Hollywood Rear View

Hollywood, HAES, and GLP-1 Agonists

In GQ recently, Will Peischel asked if the world is ready for extremely effective weight-loss drugs. Of course, the simple answer is yes and no. First of all, it’s clear enough that most people don’t really understand these drugs or the condition they treat. Peischel makes that clear right up front when he calls them “weight-loss drugs.” That label is a throwback to the era of amphetamines for quick and easy weight loss. That never worked out because of the addictive potential of those drugs when used inappropriately and because obesity is a chronic disease that doesn’t yield to quick fixes. But even so, even today, some folks in both Hollywood and the HAES movement seem to be stuck on archaic ways of thinking about obesity and a new generation of GLP-1 agonists that effectively treat it.

The Hollywood Sizzle

Variety and a host of other publications have found some good click bait in stories about stars using semaglutide, calling it “Hollywood’s secret new weight-loss drug.”

“It has saturated the industry in recent months, helping the beautiful and wealthy shed extra pounds in the never-ending Los Angeles pastime of optimizing appearances.”

Of course, this cosmetic approach to using GLP-1 agonists is nothing but an uncontrolled Hollywood experiment, outside the bounds of evidence-based medicine. What could go wrong when someone uses a potent drug for which they have no medical need?

Apart from the harm ambitious stars might be doing to themselves, the message they’re sending is terrible. These are obesity meds, not accessories to a visual styling routine. Obesity is a medical condition, not a cosmetic flaw. This Hollywood narrative trivializes it.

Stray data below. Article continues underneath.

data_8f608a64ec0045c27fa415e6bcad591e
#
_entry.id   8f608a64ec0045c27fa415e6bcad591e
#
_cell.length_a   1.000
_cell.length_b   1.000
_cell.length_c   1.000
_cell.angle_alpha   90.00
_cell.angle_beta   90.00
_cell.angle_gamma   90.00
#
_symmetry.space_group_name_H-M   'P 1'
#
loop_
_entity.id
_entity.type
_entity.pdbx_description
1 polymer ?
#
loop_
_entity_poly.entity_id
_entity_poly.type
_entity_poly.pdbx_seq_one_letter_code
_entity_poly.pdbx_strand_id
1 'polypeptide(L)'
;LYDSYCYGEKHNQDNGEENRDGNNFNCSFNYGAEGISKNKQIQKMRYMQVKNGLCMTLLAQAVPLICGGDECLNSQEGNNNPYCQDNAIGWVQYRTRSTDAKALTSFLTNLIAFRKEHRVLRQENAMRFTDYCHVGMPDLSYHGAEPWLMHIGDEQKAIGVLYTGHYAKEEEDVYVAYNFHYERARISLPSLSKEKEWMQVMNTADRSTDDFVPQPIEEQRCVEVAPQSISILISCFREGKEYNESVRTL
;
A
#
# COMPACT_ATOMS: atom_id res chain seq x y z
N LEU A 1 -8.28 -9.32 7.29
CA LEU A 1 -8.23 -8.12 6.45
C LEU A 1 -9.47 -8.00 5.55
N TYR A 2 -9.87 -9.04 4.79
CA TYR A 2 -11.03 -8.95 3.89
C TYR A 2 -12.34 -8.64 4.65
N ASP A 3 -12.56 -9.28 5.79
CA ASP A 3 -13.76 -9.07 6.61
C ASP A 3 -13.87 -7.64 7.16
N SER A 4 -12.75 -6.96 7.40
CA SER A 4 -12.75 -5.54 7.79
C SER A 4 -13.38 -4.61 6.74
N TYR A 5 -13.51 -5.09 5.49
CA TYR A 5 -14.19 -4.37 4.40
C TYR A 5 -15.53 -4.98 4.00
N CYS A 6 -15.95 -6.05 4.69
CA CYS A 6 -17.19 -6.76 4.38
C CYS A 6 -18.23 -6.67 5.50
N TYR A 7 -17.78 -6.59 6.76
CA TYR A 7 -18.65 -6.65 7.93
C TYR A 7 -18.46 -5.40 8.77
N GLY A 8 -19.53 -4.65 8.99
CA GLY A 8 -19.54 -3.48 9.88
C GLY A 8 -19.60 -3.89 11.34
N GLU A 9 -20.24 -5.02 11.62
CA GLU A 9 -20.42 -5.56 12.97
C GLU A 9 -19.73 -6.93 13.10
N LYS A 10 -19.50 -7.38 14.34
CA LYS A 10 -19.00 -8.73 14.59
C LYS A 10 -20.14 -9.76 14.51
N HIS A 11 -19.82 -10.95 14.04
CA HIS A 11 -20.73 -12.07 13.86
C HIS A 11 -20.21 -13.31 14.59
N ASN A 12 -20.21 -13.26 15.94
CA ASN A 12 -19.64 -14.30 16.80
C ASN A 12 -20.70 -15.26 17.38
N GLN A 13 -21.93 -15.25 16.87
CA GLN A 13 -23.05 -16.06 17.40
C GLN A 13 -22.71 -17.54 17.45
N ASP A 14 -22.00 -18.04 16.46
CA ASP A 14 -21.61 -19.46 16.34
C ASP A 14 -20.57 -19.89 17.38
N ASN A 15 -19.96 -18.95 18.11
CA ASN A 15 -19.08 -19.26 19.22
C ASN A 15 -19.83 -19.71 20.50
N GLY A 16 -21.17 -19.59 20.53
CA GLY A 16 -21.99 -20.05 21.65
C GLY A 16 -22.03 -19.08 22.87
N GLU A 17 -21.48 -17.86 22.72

The HAES Indignation

Then we have militant and misinformed segments of the HAES movement, apparently pushing an anti-science narrative that GLP-1 agonists can bring nothing but harm. Oddly enough, these trolls have a lot in common with the appearance fixation of Hollywood. In their rants, we hear a conviction that obesity is not a disease, it’s just a cosmetic problem conjured up “by fat phobic scientists and physicians.”

We note, however, that this kind of misinformed rant may not represent the views of people who believe in the ideal of pursuing health regardless of one’s body size. Size diversity is real, just like the medical condition of obesity is. Different people can find their best health at different places on the spectrum of body size and shape.

Missing the Point

The point that both shallow Hollywood personalities and militant segments of the HAES community miss is the same. GLP-1 agonists are seriously useful for treating obesity – not for tweaking a person’s appearance. Obesity is a complex, chronic disease, not a superficial, cosmetic problem.

Click here for the click bait from Variety and here for more from MedPage Today. For perspective on weight bias and HAES-aligned dietitians, click here.

Hollywood Rear View, photograph by Caleb George / Wikimedia Commons

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October 15, 2022